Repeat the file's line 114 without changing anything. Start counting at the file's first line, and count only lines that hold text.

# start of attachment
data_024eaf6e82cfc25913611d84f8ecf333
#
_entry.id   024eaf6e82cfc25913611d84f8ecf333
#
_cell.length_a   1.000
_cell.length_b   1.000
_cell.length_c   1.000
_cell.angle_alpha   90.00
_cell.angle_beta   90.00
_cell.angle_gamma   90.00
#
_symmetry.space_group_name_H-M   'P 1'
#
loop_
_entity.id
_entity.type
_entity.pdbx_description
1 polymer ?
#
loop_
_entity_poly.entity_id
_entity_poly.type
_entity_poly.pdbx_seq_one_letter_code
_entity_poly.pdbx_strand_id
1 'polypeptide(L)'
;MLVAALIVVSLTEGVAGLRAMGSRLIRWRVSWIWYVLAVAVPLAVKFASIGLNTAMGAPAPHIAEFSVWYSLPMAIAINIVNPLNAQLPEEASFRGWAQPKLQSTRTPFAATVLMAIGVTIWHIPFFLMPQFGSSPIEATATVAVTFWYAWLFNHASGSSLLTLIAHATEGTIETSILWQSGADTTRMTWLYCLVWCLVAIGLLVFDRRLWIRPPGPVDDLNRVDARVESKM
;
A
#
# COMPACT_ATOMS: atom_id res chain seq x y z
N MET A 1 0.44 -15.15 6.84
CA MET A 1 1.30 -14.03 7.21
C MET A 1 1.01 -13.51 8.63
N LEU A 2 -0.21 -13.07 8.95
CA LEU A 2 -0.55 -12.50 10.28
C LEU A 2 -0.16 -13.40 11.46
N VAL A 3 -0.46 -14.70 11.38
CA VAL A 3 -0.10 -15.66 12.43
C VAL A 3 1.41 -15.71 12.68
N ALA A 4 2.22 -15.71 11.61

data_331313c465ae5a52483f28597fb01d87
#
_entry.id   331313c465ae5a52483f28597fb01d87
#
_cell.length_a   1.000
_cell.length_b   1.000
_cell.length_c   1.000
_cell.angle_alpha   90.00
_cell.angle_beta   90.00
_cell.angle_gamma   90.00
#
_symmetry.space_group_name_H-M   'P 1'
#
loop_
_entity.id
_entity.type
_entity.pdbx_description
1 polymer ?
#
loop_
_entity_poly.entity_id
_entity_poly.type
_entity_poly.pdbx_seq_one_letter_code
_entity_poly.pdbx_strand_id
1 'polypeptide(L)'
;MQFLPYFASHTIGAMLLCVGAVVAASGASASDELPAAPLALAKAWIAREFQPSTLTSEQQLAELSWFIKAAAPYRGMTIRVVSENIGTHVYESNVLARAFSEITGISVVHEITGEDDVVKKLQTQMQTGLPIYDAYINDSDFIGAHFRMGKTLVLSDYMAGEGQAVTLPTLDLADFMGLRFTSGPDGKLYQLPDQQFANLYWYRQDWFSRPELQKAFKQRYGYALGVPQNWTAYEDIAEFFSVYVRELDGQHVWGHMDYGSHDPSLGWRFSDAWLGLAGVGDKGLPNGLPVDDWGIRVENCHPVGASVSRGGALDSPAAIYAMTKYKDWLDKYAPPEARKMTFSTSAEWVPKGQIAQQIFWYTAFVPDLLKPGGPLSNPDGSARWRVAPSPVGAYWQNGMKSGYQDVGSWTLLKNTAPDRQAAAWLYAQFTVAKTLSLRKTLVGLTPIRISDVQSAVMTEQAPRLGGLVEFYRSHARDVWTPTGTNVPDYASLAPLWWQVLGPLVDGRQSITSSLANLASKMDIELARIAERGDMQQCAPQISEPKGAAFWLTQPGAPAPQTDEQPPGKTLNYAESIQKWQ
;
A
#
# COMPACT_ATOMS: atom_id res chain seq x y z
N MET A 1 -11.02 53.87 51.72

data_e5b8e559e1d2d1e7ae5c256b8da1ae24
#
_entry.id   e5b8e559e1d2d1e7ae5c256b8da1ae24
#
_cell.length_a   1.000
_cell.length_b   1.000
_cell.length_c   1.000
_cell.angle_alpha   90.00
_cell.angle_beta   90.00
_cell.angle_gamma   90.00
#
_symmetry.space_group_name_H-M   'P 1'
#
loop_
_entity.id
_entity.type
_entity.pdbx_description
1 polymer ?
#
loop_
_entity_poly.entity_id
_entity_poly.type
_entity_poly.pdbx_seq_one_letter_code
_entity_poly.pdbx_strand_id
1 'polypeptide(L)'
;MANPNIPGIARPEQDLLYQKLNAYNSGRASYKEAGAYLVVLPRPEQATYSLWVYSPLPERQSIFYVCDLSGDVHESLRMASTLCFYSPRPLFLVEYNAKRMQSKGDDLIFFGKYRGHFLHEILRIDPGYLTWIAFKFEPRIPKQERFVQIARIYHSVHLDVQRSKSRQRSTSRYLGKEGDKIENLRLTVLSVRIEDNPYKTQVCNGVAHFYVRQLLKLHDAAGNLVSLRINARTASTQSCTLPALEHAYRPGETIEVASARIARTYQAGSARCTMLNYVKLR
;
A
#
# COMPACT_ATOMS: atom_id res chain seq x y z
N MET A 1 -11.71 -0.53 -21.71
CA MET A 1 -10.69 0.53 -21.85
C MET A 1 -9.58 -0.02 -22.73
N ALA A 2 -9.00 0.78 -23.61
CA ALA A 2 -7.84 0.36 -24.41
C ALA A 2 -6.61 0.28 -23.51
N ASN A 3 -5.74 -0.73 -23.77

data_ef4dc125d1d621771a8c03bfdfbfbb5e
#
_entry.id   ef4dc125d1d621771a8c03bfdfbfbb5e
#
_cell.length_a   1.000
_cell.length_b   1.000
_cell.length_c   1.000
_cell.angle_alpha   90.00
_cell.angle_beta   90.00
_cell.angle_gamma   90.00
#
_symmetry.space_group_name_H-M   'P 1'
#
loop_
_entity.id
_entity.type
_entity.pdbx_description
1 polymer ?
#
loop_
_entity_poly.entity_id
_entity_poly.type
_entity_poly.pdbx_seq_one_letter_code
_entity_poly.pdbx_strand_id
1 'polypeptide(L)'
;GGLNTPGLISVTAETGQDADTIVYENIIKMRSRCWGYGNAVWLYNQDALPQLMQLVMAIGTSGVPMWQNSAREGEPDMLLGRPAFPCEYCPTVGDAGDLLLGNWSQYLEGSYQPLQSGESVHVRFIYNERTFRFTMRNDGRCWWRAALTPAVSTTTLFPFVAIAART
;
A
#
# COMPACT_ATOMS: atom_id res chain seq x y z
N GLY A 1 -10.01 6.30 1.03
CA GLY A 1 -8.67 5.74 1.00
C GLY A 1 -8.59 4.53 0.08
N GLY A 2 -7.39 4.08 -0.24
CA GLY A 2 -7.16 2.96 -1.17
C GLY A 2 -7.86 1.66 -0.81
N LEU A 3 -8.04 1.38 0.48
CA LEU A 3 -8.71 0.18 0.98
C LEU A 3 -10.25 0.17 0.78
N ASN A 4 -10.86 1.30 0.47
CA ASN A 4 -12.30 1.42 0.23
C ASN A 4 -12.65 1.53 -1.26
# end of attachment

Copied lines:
_cell.length_b   1.000